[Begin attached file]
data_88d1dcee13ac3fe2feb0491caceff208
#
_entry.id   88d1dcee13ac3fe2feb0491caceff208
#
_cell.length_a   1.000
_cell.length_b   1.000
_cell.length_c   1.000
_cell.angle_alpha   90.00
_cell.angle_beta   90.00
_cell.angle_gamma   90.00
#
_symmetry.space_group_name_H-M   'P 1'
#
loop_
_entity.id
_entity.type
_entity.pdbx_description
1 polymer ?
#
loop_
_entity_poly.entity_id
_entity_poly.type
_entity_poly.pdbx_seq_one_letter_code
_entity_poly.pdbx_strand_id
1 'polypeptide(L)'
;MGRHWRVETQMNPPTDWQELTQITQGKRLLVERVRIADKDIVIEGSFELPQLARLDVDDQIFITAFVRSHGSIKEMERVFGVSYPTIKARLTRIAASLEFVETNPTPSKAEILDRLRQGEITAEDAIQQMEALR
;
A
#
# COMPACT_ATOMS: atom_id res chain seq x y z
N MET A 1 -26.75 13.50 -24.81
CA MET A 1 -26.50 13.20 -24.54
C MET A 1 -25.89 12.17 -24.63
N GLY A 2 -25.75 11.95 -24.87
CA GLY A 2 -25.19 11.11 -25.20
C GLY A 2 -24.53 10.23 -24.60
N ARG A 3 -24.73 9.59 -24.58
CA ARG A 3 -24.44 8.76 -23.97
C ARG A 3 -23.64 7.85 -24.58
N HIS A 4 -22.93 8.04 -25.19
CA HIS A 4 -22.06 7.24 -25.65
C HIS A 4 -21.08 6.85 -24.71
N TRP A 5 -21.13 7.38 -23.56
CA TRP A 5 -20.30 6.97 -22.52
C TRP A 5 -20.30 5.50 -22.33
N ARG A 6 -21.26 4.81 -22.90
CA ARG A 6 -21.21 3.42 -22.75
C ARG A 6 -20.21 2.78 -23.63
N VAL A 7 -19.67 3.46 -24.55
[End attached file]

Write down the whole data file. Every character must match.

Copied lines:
data_88d1dcee13ac3fe2feb0491caceff208
#
_entry.id   88d1dcee13ac3fe2feb0491caceff208
#
_cell.length_a   1.000
_cell.length_b   1.000
_cell.length_c   1.000
_cell.angle_alpha   90.00
_cell.angle_beta   90.00
_cell.angle_gamma   90.00
#
_symmetry.space_group_name_H-M   'P 1'
#
loop_
_entity.id
_entity.type
_entity.pdbx_description
1 polymer ?
#
loop_
_entity_poly.entity_id
_entity_poly.type
_entity_poly.pdbx_seq_one_letter_code
_entity_poly.pdbx_strand_id
1 'polypeptide(L)'
;MGRHWRVETQMNPPTDWQELTQITQGKRLLVERVRIADKDIVIEGSFELPQLARLDVDDQIFITAFVRSHGSIKEMERVFGVSYPTIKARLTRIAASLEFVETNPTPSKAEILDRLRQGEITAEDAIQQMEALR
;
A
#
# COMPACT_ATOMS: atom_id res chain seq x y z
N MET A 1 -26.75 13.50 -24.81
CA MET A 1 -26.50 13.20 -24.54
C MET A 1 -25.89 12.17 -24.63
N GLY A 2 -25.75 11.95 -24.87
CA GLY A 2 -25.19 11.11 -25.20
C GLY A 2 -24.53 10.23 -24.60
N ARG A 3 -24.73 9.59 -24.58
CA ARG A 3 -24.44 8.76 -23.97
C ARG A 3 -23.64 7.85 -24.58
N HIS A 4 -22.93 8.04 -25.19
CA HIS A 4 -22.06 7.24 -25.65
C HIS A 4 -21.08 6.85 -24.71
N TRP A 5 -21.13 7.38 -23.56
CA TRP A 5 -20.30 6.97 -22.52
C TRP A 5 -20.30 5.50 -22.33
N ARG A 6 -21.26 4.81 -22.90
CA ARG A 6 -21.21 3.42 -22.75
C ARG A 6 -20.21 2.78 -23.63
N VAL A 7 -19.67 3.46 -24.55